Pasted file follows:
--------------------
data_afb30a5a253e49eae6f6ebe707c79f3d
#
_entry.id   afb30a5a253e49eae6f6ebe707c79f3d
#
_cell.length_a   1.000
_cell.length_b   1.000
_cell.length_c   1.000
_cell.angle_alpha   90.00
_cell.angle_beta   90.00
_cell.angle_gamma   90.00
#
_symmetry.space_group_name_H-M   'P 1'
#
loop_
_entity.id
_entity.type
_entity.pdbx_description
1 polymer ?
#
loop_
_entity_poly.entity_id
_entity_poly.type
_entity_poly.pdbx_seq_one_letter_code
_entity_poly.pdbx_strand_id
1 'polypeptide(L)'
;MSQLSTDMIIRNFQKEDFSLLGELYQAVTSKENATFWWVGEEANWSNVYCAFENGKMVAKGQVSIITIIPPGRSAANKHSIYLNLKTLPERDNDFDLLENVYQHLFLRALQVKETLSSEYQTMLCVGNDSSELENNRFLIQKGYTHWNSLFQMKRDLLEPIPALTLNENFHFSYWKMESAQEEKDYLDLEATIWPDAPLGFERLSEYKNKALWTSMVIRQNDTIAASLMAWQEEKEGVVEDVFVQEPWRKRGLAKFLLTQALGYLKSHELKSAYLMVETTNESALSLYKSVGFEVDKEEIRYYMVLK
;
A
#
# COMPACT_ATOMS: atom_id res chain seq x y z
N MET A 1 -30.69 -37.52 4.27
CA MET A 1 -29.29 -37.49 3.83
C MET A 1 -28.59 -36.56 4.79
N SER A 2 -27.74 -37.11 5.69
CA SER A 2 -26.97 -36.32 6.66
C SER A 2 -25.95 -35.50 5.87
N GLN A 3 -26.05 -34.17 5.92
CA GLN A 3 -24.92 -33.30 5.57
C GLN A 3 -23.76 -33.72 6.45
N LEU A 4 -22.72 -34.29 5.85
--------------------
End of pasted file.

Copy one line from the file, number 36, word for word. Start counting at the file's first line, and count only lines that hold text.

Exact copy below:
C SER A 2 -25.95 -35.50 5.87